Moreover, excessive CSF1-driven accumulation of decidual macrophages at the fetal-maternal interface can be prevented by the high constitutive decidual MIF levels, resulting in tight control of the decidual macrophage population that could have an impact on fertility and pregnancy maintenance.
Previous studies have shown that pre-eclampsia is associated with augmented expression of TNF and IL1B and excess decidual macrophage infiltration.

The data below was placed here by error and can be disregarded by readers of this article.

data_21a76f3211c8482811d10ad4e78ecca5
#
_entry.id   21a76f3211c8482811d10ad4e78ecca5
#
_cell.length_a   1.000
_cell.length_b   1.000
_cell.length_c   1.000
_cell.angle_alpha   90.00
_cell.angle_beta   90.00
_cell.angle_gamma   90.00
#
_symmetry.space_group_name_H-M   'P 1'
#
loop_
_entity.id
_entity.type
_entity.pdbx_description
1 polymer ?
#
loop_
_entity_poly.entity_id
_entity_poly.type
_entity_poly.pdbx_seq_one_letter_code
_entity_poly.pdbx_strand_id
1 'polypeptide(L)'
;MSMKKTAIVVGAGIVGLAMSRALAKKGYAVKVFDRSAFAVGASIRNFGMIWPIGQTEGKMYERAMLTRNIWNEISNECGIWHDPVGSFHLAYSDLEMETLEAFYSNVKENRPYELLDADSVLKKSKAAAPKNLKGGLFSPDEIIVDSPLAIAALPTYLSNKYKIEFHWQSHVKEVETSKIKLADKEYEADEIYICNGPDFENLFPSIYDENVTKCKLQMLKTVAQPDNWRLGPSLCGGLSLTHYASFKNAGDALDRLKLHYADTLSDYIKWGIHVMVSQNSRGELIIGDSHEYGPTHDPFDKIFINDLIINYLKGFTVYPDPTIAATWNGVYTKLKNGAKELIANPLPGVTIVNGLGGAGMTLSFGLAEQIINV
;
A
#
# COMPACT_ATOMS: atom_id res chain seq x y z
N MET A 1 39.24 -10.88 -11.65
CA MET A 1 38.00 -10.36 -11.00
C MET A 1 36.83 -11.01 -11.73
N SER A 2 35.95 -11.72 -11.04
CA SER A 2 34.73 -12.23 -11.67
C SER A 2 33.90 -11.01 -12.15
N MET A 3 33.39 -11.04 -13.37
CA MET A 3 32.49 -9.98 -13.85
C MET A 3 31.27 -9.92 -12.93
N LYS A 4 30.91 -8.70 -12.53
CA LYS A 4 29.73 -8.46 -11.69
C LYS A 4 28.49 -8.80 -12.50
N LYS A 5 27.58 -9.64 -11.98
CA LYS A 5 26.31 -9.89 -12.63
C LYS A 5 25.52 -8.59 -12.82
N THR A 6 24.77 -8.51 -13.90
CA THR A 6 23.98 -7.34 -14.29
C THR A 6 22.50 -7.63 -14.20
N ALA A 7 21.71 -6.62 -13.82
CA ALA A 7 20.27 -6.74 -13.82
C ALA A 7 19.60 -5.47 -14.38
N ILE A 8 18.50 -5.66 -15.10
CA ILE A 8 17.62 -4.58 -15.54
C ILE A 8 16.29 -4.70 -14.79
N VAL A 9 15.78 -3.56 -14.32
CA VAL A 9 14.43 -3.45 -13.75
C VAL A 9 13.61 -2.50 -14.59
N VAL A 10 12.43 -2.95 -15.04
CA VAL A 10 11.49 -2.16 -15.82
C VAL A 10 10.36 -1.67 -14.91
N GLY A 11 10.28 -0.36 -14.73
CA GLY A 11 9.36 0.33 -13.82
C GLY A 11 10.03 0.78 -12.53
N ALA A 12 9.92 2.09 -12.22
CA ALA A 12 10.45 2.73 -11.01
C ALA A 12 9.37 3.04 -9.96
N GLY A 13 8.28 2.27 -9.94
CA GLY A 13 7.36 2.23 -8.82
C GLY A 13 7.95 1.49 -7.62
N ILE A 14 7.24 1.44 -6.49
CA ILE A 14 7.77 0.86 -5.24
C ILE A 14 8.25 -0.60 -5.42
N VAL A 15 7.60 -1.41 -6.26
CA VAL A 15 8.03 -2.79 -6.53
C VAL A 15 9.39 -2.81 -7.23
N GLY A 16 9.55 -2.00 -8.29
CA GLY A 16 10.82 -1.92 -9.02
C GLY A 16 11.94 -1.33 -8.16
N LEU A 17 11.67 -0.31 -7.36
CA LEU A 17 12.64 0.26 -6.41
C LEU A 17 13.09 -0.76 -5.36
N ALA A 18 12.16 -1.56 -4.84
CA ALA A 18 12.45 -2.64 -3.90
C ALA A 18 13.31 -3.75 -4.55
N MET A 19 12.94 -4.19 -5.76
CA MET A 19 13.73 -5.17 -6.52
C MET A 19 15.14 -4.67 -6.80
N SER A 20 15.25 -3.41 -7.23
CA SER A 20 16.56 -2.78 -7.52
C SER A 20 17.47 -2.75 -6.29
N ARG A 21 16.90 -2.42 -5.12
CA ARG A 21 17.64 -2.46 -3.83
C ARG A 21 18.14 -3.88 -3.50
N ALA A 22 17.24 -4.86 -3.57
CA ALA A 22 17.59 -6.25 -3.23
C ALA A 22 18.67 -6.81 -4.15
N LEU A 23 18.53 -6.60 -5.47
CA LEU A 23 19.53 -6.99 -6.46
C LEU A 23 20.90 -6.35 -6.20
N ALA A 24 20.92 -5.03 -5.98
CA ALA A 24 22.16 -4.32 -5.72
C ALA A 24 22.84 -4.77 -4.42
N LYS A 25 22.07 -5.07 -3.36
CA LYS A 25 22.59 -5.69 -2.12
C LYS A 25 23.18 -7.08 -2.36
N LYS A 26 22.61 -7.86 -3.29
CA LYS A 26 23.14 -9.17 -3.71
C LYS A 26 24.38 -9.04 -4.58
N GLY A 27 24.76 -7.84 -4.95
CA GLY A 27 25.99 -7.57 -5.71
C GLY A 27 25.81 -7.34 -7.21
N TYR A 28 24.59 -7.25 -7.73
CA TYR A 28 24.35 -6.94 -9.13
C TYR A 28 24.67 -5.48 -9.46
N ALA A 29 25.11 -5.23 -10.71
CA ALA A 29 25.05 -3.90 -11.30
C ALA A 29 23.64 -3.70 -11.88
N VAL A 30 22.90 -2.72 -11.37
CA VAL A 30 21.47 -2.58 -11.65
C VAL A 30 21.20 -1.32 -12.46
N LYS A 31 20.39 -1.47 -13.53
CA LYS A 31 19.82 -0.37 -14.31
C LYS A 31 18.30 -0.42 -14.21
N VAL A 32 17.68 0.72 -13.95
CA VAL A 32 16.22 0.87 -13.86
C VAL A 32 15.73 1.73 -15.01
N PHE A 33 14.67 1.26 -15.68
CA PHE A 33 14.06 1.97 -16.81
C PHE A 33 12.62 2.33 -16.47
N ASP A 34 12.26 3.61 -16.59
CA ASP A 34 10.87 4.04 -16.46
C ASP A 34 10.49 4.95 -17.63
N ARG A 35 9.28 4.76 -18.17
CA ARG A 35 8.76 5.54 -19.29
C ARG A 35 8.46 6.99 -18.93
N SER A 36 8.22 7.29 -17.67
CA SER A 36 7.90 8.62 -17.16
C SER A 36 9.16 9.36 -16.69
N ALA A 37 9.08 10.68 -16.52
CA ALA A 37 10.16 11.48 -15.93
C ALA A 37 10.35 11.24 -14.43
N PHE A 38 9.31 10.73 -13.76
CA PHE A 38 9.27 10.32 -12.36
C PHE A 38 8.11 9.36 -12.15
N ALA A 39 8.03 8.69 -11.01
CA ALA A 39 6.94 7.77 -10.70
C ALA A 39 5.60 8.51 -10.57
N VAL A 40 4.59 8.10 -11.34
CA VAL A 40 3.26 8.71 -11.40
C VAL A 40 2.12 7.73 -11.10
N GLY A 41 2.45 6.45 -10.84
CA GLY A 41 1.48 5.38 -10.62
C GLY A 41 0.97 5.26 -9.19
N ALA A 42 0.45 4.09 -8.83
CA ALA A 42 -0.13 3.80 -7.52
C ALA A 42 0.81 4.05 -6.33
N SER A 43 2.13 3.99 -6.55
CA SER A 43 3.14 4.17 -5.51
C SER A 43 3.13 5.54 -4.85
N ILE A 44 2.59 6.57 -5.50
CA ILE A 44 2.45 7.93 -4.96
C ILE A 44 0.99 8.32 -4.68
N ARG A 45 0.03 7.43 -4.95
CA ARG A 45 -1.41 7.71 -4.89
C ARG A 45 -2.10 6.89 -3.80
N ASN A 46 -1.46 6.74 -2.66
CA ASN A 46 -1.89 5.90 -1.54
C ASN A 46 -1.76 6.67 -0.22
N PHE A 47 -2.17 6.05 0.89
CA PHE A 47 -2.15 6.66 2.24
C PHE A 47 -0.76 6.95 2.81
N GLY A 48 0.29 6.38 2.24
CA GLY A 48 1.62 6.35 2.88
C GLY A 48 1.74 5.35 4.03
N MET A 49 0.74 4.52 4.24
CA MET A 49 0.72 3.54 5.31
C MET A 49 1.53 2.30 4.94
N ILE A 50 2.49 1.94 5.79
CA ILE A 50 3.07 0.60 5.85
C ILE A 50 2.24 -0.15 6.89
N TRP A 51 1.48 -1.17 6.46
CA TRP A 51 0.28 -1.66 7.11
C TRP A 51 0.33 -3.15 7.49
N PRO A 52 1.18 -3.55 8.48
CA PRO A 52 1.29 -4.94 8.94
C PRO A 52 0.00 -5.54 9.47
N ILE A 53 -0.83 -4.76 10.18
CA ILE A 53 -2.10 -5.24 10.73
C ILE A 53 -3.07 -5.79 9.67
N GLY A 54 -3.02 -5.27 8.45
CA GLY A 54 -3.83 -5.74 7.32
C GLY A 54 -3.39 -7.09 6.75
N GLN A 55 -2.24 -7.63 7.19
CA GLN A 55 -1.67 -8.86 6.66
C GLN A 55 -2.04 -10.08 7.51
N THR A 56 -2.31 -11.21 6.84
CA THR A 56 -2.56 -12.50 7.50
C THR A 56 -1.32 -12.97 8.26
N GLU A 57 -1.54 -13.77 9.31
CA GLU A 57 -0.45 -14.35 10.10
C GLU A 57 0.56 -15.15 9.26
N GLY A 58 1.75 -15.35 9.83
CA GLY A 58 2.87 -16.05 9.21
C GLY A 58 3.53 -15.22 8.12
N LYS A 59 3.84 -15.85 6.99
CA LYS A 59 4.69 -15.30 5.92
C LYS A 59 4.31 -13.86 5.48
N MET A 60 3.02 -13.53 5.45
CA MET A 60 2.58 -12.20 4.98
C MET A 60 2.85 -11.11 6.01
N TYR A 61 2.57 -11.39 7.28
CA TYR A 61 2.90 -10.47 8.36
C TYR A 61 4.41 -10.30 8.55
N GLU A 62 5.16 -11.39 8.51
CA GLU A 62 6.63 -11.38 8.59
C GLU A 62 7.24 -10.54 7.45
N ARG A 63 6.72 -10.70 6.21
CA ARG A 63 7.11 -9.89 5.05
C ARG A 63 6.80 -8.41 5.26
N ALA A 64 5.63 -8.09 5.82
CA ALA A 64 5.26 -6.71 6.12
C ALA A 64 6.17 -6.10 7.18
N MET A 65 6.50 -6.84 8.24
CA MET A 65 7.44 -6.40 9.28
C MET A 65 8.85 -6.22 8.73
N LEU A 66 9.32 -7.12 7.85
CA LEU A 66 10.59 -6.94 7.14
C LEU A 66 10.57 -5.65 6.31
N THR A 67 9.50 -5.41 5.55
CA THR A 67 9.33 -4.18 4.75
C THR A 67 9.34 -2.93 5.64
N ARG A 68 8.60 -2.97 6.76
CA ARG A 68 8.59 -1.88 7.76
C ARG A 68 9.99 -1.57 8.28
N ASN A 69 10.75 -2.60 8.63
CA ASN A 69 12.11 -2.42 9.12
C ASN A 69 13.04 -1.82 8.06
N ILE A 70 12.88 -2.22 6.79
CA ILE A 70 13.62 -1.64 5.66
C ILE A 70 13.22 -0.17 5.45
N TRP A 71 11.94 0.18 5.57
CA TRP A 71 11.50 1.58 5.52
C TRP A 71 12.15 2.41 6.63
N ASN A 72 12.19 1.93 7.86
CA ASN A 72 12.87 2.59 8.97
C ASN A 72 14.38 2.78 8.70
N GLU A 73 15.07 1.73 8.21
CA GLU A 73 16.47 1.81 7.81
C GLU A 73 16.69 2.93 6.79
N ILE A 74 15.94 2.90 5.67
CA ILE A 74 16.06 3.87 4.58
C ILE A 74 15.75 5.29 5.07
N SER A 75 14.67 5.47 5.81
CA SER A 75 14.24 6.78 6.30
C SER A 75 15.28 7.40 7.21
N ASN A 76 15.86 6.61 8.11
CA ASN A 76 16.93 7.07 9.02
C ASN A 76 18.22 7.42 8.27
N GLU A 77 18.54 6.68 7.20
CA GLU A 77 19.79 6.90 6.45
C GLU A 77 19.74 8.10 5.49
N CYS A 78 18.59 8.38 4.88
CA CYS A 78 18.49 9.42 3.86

CSF1 levels are elevated in the blood of patients prior to the onset of preeclamptic signs or symptoms. Furthermore, increased CSF1 expression has been reported in placental tissue obtained from pre-eclamptic patients. Consequently, the induction of CSF1 by TNF and IL1B during the period of endovascular trophoblast invasion may promote the infiltration of macrophages. The presence of the latter in the placental bed may be a source of TNF, which induces apoptosis in extravillous trophoblasts and restricts their invasion. The resulting shallow placentation is a hallmark of pre-eclampsia. Similarly, we have reported that TNF and IL1B also induce the expression of another macrophage chemoattractant, monocyte chemoattractant protein-1, in cultured DCs.